All sounds good in the ears of dickie bird . People like you never stop and think where yours and my country heading to!!

  • 1
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    You can come up with any number of laws. You can form any number of committees. You can institute any number of commissions but SL will continue to spiral downwards.

    What is the difference between the democracy in SL and in Singapore? It was and is the leader. If the head is clean and straight, he will fear no one and he will be more of statesman rather than a politician, a politician whose mind will only be preoccupied with the next election.

    What is Singapore today is largely due to Lee Kuan Yew. There was a time when a close friend, who was also a Minister was investigated for corruption. When he was proven guilty, Premier Lee ensured that he paid for his crime and the Minister was stripped off of his office and was imprisoned. He made it clear that he is a trustee for the people.

    What resources does that country have? Does it have the vast contributions from citizens who send their hard-earned money back to their country? But today it has a reputation as no-nonsense country with an impeccable record. Surprisingly, it was never blessed by Buddha and the triple gem. Even with these SL is at odds with itself. It does not need a Buddha or the triple gem. It needs an honest and capable leader like Lee. That it is not blessed with.

  • 1
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    While you bring up all excuses for the Government for not taking up the new obligation to the UNHRC commitment, you are confirming to the International community your politicians are just careless and not different from the previous regime! Don’t you and your Administrators understand where your Country is headed to. One thing is certain Sri Lanka will not be allowed a unique place different from other neighboring Countries. You are playing into the wrong hands.

  • 1
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    ” At the Badulla discussion there was also a representative of the Sinhalese, a Buddhist monk, who spoke of the people who lived poverty-stricken lives in Uva Wellassa where the massacres of the colonial period took place.

    In Badulla, however, another dimension came into focus. This was the sense of neglect of the other ethnic and religious minorities who felt that the entirety of attention is being given the problems of the Tamils of the north and east, to their neglect. Thus, at the Badulla discussion, a representative of the Indian Tamil community said that they too needed to be beneficiaries of the transitional justice process, as they too had suffered mass violation of their human rights, which had yet to be remedied.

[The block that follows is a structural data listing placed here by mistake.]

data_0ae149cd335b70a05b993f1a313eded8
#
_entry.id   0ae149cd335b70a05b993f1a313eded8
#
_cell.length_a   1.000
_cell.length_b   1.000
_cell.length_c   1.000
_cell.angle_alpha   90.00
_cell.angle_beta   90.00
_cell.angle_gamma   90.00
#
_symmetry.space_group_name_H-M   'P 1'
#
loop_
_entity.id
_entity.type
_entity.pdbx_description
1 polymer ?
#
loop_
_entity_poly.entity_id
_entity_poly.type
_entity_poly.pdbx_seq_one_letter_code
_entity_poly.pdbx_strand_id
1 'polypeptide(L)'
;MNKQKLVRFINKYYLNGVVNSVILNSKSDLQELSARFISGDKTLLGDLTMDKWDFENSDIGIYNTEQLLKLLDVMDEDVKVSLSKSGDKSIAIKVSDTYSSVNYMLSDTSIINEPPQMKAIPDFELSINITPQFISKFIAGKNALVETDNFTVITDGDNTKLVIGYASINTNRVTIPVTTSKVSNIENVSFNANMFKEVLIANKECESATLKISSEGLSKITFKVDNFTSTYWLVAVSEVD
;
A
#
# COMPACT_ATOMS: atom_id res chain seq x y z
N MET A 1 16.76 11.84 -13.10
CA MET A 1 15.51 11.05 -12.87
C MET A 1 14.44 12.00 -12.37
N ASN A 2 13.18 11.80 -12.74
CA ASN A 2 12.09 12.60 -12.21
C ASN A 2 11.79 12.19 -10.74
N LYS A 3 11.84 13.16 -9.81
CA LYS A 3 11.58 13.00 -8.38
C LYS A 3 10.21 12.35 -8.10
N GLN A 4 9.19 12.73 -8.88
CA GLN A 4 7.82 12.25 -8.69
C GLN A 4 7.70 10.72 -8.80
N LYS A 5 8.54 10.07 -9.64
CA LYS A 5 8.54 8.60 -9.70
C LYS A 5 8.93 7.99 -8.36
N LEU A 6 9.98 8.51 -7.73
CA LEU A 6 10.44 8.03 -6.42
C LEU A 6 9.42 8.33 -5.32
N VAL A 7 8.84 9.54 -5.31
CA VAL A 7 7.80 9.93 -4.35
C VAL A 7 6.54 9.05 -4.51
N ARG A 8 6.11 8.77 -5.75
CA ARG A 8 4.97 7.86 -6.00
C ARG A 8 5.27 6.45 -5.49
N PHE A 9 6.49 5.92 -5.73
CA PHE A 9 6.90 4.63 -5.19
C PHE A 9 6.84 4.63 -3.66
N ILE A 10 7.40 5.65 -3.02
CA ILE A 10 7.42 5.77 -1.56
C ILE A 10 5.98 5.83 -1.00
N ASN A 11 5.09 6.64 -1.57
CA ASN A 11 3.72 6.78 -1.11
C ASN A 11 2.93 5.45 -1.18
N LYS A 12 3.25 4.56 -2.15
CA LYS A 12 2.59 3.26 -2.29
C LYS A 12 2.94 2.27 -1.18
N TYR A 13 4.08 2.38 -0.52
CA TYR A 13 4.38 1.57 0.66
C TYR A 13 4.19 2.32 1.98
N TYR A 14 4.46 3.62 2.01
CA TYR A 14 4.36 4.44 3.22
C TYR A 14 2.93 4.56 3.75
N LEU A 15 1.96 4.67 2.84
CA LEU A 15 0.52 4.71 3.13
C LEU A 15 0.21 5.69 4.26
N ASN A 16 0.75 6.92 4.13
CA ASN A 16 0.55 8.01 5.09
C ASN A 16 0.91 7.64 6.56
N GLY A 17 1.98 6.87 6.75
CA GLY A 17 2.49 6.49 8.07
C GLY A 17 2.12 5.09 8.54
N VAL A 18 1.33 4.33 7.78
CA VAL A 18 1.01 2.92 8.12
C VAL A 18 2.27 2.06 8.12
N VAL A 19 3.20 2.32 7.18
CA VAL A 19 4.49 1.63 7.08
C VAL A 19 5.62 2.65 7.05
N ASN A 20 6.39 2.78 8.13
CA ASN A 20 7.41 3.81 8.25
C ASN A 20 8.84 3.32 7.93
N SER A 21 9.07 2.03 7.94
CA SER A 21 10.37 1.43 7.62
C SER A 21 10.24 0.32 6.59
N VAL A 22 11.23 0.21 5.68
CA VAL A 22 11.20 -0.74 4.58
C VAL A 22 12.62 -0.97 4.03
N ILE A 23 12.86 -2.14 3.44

Representatives of the Muslim community have likewise expressed their sense of neglect and being marginalized from the discussion of the UNHRC resolution, which needs to include them too as victims of mass violation of their human rights. This is on account of both the mass expulsion they were subjected to from the north in 1990 at the hands of the LTTE, and also the numerous massacres they were subjected to in the east of the country at the hands of the LTTE for which an accountability process is necessary.

    Jehan PhD is doing well in wedging between the planks and stirring the pool. He wants to see Tamils split into Tamils into Indian and Sri Lankan Tamils. That is a job continued by Sinhala Intellectuals from Don Stephen, the first dictator of Lankawe. Then he wants to see that between the Muslims and Tamils. Then he is bringing in a saffron clad thug to bring in the claim of colonial time. And of cause, he just can’t forget that LTTE did ethnic cleansing of Muslims. He is too old and having Alzheimer syndrome to remember 1915’s communal trouble which British Governor stopped by putting Sinhala Leaders in prison. Even the very recent one, the Uva Wellassa massacre he did not remember until the Saffron clad thug reminded him. When that was the was case with recent ones,how can he remember about Alluthgama, the old incidents? Only DIG Indren was punished by IGP for his foolish mistakes. But when NPC member Asmin went there, the people had asked where was leader Pirapakaran and said if he was there he would have saved them.” He is still trying to figure out what was the special abort Wellaweria. Even if you remind it, still he can remember who fixed the investigation dates limits to LLRC, which is the one UNHRC picked up for its resolution. If he can rememer he would not be suffering by the SIPD (Sinhla Intellectual PhD Syndrome) and utter all these kunus on the name of a NGO, NPC.

    “In a recent interview to the international media, President Sirisena has said that he will “never agree to international involvement in this matter. We have more than enough specialists, experts and knowledgeable people in our country to solve our internal issues.” The President’s statement is likely to be intended to reassure those who are opposed to international decision makers in regard to their involvement in judging the Sri Lankan military on war crimes charges.

    This is what you call hiding the whole pumpkin in a pebble of rice. Jehan PhD and New King are scared to let the Sinhalese know that there is a judgment waiting due for Tamils. But secretly plotting to have it done. That is why the British Mercenary soldier Albert’s son, an accused war criminal is hoping that he will be elevated to Solomon West Ridgway’s star position. This is the exact mirror image of the UN electric chair fame the Old King.

    The truth is these guys are the world’ ultimate crooks. One tells something; other one interpret it to cover it up. Then other one says something the this one cover it up with his/her interpretation. This is how they blamed Junius Richard for the debacle of the Solomon Chelva pact.

    • 1
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      LKG failed autonomous lunatic Mallaiyuran is talking about about Sinhala PHD!